US President Barack Obama ended an Asian tour Tuesday with a warning to China against using force in territorial disputes and said the United States had an ironclad commitment to defend the Philippines in case of attack.
The barbs ensured a tense finish to a four-nation trip dominated by the worsening maritime rows between China and US allies in the region, which have triggered fears of military conflict.
“We believe that nations and peoples have the right to live in security and peace, to have their sovereignty and territorial integrity respected,” Obama told a gathering of US and Filipino troops in Manila.
“We believe that international law must be upheld, that freedom of navigation must be preserved and commerce must not be impeded. We believe that disputes must be resolved peacefully and not by intimidation or force.”
Close American ally the Philippines has been embroiled in one of the highest-profile territorial disputes with China, over tiny islets, reefs and rocks in the South China Sea.
China claims nearly all of the South China Sea, which is believed to contain huge deposits of oil and gas, even waters and islands or reefs close to its neighbors.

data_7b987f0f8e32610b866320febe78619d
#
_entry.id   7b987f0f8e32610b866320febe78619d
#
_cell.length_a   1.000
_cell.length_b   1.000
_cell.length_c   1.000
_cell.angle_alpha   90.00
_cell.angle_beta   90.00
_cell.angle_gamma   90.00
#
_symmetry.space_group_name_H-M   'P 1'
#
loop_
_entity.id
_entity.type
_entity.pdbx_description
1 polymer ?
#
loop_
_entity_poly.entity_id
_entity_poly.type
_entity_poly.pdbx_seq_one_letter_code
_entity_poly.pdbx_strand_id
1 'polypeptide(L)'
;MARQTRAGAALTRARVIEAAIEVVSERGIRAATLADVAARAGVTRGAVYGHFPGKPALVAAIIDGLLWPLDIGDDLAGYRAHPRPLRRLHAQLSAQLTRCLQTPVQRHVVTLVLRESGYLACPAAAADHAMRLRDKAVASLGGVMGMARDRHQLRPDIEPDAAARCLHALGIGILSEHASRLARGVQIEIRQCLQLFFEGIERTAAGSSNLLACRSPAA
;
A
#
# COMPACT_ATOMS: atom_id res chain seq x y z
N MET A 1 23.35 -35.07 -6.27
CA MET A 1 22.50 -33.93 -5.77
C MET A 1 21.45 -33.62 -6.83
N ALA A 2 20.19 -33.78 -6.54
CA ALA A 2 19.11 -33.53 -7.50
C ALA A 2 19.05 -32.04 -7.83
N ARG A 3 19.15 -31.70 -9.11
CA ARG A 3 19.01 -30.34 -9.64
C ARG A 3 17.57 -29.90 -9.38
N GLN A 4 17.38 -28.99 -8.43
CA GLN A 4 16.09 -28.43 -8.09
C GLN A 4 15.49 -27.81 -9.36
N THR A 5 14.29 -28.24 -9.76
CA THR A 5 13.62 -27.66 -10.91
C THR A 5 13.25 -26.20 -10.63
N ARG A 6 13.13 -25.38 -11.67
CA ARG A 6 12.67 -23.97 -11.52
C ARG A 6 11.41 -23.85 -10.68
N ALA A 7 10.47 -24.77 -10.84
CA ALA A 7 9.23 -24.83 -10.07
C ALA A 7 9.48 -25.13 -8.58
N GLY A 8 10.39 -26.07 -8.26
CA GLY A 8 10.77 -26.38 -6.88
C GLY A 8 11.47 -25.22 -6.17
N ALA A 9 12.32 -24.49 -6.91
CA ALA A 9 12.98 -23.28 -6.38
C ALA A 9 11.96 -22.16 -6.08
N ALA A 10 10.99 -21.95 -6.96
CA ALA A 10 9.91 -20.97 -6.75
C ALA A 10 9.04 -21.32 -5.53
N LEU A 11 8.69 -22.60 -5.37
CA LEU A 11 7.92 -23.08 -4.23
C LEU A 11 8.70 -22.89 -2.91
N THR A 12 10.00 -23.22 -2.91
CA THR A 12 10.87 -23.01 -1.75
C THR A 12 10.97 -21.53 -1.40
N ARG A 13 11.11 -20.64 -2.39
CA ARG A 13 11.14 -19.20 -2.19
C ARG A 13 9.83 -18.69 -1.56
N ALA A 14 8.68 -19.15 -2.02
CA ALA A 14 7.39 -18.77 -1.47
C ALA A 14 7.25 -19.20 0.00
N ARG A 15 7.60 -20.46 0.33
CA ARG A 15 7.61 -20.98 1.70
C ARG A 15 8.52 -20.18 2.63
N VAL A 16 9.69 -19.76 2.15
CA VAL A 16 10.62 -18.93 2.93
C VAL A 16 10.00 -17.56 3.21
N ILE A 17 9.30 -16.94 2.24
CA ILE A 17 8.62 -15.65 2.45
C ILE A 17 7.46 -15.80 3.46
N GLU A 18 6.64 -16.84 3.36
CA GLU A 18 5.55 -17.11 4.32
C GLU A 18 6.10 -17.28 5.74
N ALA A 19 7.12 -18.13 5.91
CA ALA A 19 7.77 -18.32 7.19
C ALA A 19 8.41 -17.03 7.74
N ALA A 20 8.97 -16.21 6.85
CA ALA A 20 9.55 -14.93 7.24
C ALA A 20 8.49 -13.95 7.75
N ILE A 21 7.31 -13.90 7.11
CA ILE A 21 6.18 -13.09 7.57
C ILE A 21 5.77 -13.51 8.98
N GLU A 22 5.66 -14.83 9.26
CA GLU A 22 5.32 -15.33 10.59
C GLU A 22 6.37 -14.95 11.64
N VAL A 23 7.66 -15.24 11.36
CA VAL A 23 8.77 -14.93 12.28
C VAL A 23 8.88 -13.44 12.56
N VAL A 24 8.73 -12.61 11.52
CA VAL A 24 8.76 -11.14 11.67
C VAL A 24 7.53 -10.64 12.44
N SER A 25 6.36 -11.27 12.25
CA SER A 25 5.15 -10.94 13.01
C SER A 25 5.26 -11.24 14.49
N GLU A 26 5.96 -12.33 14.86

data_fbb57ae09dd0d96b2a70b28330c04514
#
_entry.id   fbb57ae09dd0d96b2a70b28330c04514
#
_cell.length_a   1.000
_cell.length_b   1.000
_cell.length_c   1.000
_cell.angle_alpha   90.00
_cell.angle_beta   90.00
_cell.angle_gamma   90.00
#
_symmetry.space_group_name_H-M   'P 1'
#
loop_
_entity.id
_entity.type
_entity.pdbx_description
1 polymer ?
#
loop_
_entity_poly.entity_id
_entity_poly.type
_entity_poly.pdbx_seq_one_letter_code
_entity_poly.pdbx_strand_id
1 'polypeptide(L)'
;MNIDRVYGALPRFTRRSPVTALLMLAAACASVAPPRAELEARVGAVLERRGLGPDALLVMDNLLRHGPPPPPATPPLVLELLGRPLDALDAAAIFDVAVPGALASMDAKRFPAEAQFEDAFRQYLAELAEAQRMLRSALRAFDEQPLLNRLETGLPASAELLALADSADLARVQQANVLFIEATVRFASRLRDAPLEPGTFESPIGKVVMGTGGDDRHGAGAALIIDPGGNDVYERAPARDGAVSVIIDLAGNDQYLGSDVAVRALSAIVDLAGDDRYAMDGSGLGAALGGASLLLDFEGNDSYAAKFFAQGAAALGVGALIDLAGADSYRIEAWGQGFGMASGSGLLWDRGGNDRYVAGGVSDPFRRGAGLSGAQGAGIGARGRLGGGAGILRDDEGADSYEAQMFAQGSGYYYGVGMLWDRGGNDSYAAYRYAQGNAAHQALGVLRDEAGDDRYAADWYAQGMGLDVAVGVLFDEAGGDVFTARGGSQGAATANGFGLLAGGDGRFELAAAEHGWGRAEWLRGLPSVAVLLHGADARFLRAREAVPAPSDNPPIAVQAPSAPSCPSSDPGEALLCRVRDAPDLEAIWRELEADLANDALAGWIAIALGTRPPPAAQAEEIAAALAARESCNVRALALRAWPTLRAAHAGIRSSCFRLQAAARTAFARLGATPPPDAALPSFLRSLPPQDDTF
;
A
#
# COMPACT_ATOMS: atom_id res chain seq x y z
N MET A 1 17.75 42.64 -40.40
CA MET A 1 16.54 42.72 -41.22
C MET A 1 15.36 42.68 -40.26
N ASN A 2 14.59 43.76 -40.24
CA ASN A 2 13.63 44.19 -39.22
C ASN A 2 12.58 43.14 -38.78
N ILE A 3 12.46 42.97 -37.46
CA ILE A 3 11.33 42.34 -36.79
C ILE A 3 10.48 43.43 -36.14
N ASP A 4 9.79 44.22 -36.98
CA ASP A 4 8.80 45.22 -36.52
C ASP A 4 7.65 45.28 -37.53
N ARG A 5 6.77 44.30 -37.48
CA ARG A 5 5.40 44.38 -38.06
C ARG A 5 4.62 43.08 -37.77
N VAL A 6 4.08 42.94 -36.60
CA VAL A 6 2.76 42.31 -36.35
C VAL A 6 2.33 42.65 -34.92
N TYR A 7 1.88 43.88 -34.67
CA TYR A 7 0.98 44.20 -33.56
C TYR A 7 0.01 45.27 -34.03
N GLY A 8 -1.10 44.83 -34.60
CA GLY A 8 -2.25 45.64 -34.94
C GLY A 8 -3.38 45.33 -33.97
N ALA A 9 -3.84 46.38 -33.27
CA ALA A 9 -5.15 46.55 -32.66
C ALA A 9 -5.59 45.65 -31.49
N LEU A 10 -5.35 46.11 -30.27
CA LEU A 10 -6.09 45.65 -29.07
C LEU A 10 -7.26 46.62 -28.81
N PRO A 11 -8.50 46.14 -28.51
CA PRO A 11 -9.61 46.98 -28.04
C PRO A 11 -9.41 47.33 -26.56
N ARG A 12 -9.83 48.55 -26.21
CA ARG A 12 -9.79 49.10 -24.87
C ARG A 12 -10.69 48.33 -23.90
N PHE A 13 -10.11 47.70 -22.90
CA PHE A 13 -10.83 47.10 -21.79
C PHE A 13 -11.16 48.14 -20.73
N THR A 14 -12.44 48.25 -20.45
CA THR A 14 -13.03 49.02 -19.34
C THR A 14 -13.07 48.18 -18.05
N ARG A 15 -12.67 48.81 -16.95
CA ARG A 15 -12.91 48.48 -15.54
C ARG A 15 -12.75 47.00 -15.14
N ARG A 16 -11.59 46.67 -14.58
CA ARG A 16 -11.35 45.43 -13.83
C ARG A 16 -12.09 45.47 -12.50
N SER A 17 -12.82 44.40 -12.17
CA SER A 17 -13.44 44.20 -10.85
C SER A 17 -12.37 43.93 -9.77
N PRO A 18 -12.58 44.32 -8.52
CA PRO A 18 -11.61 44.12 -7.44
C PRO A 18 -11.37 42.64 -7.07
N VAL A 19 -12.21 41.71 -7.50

The Philippines, which has one of the weakest militaries in the region, has repeatedly called on longtime ally the United States for help as China has increased military and diplomatic pressure to take
control of the contested areas.
The Philippines and the United States signed an agreement on Monday that will allow a greater US military presence on Filipino bases.
Obama sought on Tuesday to reassure the Philippines that the United States would support its ally in the event of being attacked, citing a 1951 mutual defense treaty between the two nations.
“This treaty means our two nations pledge, and I am quoting, ‘our common determination to defend themselves from external armed attacks’,” Obama said.
“And no potential aggressor can be under the illusion that either of them stands alone. In other words, our commitment to defend the Philippines is ironclad. The United States will keep that commitment because allies will never stand alone.”
Nevertheless, Obama did not specifically mention coming to the aid of the Philippines if there were a conflict over the contested South China Sea areas, as his hosts had hoped.
On the first leg of his Asian tour in Tokyo, Obama had made such a pledge of support to Japan, which is locked in its own dispute with China over rival claims to islands in the East China Sea.
Obama’s nuanced position on the Philippines was part of a tight-rope act he had tried to perform during his trip—reassuring allies wary about China’s perceived increased hostility while not antagonizing the
leadership in Beijing.
While offering pledges of protection to Japan and the Philippines, Obama also insisted the United States was not seeking to counter or contain China.
And reflecting the difficulties of Obama’s balancing act, there were complaints in the Philippines that he had not offered explicit support in the event of a conflict over the contested South China Sea areas.